As we’ve seen in the local elections, UKIP don’t have to win masses of seats to have a big effect on British politics.
Tory backbenchers are terrified of them and now want the European in/out referendum before the next election. They want legislation to trigger the vote in next week’s Queen’s Speech. Mr Cameron had tried to appease the Euro sceptics with a promise to put a renegotiated terms package to the people by 2017.
But there is no appeasing these anti EU fanatics, they will take the concessions and move on to the next demand.
How will the nation vote when actually faced with the consequences of coming out?
This week Downtown Liverpool held a debate and vote on this very subject. While it would be absurd to suggest the result is scientifically representative, nevertheless I think 17 for coming out of the EU, 21 against with a substantial 14 saying they don’t know feels as if it might be where public opinion is at the moment. In other words there is substantial support for withdrawal and a large number of votes to play for amongst people who choose not to obsess about Europe every day.
It was a lively debate, to be repeated in Manchester soon. I led off trying to cram too much into my allocated 5 minutes. I expressed my fear that Ed Miliband will be pressurised into supporting an in/out referendum, that the renegotiation will be unsuccessful, that nevertheless the three main parties will urge a vote to stay in and the British people will be swayed by the Murdoch press into voting to come out. I then foresaw a very difficult process of withdrawal with no guarantee that we could negotiate the same trade arrangements from outside the EU.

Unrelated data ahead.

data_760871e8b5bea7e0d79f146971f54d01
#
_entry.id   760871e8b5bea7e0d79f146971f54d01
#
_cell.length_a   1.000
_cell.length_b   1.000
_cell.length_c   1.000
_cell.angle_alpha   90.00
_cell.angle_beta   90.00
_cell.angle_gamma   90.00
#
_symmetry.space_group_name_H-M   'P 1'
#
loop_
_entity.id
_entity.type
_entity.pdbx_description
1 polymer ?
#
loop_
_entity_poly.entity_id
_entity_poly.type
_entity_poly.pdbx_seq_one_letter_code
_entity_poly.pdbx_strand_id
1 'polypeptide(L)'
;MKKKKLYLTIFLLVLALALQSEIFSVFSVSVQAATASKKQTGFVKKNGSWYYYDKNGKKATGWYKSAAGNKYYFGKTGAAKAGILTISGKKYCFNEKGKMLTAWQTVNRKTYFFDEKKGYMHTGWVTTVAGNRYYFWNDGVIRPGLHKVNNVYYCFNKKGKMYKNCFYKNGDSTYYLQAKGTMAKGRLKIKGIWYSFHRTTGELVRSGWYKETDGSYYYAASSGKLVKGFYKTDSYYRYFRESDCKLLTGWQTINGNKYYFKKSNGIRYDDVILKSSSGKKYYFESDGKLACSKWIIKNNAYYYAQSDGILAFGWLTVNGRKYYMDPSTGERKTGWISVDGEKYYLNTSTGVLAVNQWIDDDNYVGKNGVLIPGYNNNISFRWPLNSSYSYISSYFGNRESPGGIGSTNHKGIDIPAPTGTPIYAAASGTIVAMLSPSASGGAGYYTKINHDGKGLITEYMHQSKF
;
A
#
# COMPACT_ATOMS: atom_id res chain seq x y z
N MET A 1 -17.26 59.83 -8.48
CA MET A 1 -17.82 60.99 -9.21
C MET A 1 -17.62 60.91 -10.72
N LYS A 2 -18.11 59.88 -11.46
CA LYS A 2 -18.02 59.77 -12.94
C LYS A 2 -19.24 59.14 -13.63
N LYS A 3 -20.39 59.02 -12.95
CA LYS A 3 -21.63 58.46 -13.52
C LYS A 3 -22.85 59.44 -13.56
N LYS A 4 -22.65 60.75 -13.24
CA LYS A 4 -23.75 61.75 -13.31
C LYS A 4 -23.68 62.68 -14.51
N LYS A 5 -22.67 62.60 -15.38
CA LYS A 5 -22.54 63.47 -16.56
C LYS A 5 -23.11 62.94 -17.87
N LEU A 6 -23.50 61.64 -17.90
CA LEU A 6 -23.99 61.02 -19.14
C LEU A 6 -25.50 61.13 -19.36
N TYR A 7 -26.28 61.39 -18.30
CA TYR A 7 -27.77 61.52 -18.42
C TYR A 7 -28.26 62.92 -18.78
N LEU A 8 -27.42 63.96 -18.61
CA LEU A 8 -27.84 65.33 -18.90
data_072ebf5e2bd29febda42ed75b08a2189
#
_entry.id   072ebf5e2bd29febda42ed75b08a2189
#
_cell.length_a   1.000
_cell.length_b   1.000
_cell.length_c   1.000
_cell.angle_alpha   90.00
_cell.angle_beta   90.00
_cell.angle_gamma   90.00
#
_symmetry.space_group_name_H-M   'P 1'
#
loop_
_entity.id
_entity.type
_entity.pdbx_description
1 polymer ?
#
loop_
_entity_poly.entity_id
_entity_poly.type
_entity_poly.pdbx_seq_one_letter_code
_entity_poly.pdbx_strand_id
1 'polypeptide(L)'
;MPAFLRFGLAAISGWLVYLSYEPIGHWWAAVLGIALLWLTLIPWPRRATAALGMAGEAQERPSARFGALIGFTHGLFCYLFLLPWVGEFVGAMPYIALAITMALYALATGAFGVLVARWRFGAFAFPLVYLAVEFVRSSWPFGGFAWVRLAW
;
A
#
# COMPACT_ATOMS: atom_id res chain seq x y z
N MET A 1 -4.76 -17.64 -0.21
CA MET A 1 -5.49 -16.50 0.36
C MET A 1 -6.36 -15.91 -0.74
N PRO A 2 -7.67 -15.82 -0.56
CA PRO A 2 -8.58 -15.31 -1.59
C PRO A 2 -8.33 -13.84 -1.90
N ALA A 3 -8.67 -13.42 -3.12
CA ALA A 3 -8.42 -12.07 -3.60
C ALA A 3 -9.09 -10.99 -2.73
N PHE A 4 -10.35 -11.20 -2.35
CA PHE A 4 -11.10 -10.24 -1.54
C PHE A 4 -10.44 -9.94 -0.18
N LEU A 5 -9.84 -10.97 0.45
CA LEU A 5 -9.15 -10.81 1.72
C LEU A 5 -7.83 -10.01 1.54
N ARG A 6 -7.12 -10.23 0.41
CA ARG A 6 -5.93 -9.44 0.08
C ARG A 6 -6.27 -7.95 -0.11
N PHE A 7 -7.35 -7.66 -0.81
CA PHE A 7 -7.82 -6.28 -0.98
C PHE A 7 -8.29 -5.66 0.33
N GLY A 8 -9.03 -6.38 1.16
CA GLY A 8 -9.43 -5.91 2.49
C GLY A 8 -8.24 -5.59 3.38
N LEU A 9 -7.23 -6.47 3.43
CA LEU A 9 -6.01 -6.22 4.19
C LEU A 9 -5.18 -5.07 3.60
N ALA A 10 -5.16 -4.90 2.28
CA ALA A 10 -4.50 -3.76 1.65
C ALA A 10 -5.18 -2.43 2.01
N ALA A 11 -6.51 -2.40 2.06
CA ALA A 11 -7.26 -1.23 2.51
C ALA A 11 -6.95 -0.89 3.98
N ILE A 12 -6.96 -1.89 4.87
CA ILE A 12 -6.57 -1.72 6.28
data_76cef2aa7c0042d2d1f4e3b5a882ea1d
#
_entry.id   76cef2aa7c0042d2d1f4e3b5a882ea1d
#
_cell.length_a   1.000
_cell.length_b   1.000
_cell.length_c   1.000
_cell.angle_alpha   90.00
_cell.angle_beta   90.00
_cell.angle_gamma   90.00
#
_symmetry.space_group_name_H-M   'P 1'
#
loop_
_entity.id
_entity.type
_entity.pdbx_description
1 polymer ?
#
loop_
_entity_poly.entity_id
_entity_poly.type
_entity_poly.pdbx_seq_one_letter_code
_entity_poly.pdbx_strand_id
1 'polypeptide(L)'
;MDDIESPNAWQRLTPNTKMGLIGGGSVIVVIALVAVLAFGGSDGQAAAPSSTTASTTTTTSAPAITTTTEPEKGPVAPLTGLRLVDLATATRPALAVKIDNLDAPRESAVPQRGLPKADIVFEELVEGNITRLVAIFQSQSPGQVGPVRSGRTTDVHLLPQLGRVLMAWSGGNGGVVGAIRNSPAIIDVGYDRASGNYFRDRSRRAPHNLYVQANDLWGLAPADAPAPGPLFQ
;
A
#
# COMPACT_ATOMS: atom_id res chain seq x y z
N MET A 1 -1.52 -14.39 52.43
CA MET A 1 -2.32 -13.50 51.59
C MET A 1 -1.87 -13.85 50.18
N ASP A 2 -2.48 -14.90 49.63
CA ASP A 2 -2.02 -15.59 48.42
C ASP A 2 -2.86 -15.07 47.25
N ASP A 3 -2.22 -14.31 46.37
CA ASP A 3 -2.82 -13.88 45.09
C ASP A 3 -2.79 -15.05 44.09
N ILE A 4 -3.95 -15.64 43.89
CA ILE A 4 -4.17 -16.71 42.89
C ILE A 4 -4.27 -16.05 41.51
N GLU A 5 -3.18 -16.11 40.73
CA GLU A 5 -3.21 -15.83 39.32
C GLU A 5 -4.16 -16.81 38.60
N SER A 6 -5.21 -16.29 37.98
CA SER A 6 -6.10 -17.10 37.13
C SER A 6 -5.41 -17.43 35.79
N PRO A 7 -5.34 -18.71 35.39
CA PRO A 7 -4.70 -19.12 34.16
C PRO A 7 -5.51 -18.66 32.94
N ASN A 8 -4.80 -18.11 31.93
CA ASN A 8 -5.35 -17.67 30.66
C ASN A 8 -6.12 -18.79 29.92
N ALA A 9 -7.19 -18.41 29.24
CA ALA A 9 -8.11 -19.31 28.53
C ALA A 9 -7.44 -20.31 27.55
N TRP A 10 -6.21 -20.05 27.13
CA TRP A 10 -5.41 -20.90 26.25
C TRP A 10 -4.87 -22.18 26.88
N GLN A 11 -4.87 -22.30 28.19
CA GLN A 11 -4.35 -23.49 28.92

Dougal Paver, head of PaverSmith Communications Agency disagreed saying that it would not be in the EU’s interest to put tariffs on British goods. He also said that most of our trade was with the rest of the world now. He loved visiting Europe but didn’t want to be shackled by EU regulations on small businesses.
Kevin Doran is hoping to be elected as a Labour Euro MP next year and firmly wants to stay in the EU. He said David Cameron’s promise of a referendum had created uncertainty among long term potential investors in Britain. He also said it was unclear which powers Mr Cameron wanted to claw back from Europe.
The final speaker was Scott Fletcher, MD of ANS Group, who said the British people agreed to a European trade deal not the all singing, all dancing EU that we have got now. He said the way the EU was governed bore similarities to the old Soviet Union in terms of its unaccountability.
The vote was more or less a three way split and if that is where the UK is at the moment, pro Europeans are going to have their work cut out to prevent a disastrous no vote in 2017 whoever is in power.